View 54: Right Lens for the Job

Last year I attended and photographed a couple games of the American Hockey League’s (AHL) Syracuse Crunch. I used the Nikon 18-200VR lens which is not what I’d call a sports lens. My best shots were of the goalies as they are rather stationary and don’t move as fast as the forwards and defensemen. I ended up with underexposed photos which required a lot of post-processing. Not bad but I was using the wrong tool (i.e.., lens).

In late 2008, I purchased a Nikon 70-200mm f/2.8 G ED-IF AF-S VR Zoom lens which is legendary for its sharpness and speed in focusing. At f/2.8 throughout it’s zoom range, it brings in the most light of any lens I own at these focal lengths. Using it on my Nikon D70 dSLR camera, with a crop factor of 1.5, the lens is the 35mm equivalent of a 105-300mm zoom.

So, it was with much anticipation, when I attended the AHL game between the Hamilton Bulldogs and Syracuse Crunch a couple of weekends ago. I set my camera to shutter priority mode, took a custom white balance off the ice surface and, like photographing snow, moved the exposure compensation to +1.0. I was able to get apertures ranging from f/2.8 to f/4 at a shutter speed of 1/500th of a second at ISOs of 800 and 1600. I was thrilled as the lighting in the Onondaga County War Memorial is far from ideal.

Hamilton Bulldogs forward Greg Stewart skates in the Onondaga County War Memorial against the Syracuse Crunch in a late December game.

Hamilton Bulldogs forward Greg Stewart skates in the Onondaga County War Memorial against the Syracuse Crunch in a late December game.

My seat was second row from the ice and gave me a great view of the end the Syracuse Crunch attack for periods 1 and 3. I still concentrated on the goalies but, as the game went on, I got braver and started taking pictures of other players skating, hitting and shooting. As much as I love my 18-200VR lens, the 70-200VR is not called the premier sports lens for Nikon cameras for nothing and was the right tool for the job.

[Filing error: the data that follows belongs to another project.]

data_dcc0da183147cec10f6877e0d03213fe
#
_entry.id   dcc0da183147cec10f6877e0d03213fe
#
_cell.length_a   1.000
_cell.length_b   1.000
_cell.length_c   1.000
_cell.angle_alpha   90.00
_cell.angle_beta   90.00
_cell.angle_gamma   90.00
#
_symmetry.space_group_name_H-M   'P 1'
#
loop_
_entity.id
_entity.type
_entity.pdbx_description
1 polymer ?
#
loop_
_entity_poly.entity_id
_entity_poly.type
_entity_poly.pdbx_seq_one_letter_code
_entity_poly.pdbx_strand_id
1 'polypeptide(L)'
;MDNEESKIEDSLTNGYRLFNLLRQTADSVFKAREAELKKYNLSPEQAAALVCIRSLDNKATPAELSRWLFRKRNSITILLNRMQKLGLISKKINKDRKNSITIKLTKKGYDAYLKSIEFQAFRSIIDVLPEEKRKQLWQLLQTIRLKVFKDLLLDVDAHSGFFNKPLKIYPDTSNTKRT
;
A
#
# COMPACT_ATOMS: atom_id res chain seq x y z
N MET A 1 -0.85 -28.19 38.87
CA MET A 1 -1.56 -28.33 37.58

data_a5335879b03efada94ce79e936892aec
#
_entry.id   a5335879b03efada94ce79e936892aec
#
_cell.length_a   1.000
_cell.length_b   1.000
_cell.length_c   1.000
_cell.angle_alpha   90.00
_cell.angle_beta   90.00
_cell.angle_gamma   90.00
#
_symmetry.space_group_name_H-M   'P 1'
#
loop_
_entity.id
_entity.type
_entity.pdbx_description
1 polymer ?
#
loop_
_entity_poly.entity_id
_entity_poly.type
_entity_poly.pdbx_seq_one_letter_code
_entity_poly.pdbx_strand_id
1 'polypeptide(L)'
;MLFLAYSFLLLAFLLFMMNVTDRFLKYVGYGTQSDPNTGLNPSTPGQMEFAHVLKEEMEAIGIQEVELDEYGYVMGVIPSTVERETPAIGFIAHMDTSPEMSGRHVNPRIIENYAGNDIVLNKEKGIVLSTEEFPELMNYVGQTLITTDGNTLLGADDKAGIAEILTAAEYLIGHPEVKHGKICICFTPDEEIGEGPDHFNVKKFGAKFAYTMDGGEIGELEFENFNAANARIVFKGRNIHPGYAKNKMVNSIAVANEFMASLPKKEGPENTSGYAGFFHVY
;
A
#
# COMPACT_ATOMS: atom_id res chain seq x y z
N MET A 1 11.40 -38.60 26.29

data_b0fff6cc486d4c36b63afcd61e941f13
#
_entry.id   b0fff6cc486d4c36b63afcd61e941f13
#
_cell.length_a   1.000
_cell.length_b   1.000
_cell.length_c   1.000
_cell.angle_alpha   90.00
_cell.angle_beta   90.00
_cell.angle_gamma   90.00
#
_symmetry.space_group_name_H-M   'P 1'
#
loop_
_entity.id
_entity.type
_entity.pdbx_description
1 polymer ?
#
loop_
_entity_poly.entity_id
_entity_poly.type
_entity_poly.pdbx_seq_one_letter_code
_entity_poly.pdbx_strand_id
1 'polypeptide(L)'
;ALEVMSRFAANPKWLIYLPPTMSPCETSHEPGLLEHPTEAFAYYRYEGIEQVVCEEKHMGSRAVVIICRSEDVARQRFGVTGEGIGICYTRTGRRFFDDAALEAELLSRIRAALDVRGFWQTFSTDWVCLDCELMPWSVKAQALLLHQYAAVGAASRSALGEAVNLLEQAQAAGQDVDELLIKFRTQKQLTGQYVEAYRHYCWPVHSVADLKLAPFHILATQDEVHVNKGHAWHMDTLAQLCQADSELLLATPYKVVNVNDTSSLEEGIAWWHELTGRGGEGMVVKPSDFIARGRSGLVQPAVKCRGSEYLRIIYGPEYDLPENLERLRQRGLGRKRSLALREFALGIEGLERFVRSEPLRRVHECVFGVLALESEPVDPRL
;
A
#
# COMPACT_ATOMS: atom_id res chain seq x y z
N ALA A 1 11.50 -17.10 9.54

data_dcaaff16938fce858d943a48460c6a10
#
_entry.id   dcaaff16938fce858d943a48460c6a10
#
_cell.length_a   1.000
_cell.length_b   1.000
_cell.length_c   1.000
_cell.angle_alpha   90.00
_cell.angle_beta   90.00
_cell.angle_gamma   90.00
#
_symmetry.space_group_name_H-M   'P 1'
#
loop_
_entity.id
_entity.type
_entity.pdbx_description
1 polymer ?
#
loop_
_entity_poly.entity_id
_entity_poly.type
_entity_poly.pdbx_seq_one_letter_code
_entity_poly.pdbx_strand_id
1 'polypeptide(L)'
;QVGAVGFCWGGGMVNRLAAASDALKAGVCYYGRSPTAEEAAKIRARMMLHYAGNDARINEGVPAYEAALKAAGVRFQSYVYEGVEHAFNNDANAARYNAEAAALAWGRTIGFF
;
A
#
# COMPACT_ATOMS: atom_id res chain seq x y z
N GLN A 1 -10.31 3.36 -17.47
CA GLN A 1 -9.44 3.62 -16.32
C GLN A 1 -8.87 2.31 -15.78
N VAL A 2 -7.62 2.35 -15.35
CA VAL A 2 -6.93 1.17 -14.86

Hamilton Bulldogs forward Adam Pineault (15), on his toes, deflects the puck into the Syracuse Crunch goal.

Hamilton Bulldogs forward Adam Pineault (15), on his toes, deflects the puck into the Syracuse Crunch goal.

For more hockey pictures, click here.

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14 Responses to View 54: Right Lens for the Job

  1. Julie McLeod says:

    I definitely don’t have ‘the right lens for the job’ but I’d love to be able to capture my kids on the ice. Thanks for sharing your shots and your experience with the new lens…


  2. Great shots, so clear. We would like to someday get the Canon EF 70-200mm f/2.8L IS USM Will be awhile, a long while most likely… but we can always dream 🙂


  3. Julie, you can make do with whatever you have as I did for years. Try capturing other parts of the game like fans, players on the bench, goalies when the action is in the other end, face-offs, portraits of players during stoppage of play. Lots of possibilities at youth hockey games where access is more flexible than a seat during a pro game.

    Preston, do you have a use for such a lens? Oh, I know, a close up of white longhorns. 🙂 I’ve wanted this lens for years and will find other uses beyond sports for it. However, it was a joy to use at the game.


  4. shrewspeaks says:

    Oh Scott…the crispness of these images is amazing…PLUS your spot on white balance…you really need to do a tutorial on winter white balance!

    Awesome stuffs


  5. Mitch says:

    Great tack-clear photos, Scott. Nice work! I have the 18-200. The 70-200 is that much better, eh? I also enjoyed your retrospective of the year, and your top five photos. Looking forward to more great photos from your new site. Mitch